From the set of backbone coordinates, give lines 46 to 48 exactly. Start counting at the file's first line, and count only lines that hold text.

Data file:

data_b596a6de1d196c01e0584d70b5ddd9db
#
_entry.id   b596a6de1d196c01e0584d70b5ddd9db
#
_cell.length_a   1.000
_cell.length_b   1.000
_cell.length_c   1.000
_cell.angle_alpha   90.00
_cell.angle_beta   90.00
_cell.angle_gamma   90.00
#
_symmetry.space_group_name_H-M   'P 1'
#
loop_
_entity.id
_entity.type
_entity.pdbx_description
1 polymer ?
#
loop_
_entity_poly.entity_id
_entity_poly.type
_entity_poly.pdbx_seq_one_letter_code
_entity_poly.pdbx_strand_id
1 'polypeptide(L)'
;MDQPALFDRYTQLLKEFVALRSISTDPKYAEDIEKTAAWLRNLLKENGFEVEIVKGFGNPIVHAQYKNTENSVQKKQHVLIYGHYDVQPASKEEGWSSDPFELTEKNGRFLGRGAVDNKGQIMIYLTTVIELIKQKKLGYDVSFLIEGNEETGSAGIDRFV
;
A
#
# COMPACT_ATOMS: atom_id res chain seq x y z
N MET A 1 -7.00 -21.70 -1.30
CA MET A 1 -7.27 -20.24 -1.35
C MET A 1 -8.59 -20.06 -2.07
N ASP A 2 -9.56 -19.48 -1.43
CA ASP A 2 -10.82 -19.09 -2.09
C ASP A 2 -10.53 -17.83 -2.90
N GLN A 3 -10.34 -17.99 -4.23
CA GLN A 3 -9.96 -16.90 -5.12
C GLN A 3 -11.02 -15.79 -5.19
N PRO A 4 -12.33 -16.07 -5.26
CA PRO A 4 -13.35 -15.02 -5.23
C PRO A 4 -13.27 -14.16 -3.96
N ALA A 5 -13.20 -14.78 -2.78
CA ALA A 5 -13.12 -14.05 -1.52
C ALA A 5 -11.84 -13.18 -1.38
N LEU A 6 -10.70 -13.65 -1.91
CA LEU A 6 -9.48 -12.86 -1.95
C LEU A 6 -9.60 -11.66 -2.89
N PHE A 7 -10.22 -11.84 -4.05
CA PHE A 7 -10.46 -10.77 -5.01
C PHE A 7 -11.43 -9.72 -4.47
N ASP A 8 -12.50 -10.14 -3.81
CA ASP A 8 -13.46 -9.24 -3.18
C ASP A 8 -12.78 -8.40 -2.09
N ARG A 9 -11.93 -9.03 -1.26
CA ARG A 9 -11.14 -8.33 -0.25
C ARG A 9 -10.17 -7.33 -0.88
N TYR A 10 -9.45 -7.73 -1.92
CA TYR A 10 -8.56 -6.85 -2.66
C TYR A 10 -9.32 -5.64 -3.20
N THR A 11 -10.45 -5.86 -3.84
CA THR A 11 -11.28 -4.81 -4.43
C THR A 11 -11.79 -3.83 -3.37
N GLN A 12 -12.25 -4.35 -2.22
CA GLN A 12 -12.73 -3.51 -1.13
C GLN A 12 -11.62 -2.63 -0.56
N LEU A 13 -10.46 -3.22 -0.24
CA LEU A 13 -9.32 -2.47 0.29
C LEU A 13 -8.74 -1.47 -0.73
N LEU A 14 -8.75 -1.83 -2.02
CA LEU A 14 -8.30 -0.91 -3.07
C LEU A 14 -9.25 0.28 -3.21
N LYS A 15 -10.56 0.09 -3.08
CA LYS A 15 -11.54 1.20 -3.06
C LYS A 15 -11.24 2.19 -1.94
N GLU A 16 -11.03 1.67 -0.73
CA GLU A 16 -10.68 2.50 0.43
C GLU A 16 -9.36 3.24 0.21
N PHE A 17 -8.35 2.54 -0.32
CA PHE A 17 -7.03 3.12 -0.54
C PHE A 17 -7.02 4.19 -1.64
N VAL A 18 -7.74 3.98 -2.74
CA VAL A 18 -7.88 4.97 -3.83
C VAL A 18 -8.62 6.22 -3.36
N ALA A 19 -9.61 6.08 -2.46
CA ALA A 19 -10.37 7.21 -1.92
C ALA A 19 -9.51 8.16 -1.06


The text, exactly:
N LEU A 6 -10.70 -13.65 -1.91
CA LEU A 6 -9.48 -12.86 -1.95
C LEU A 6 -9.60 -11.66 -2.89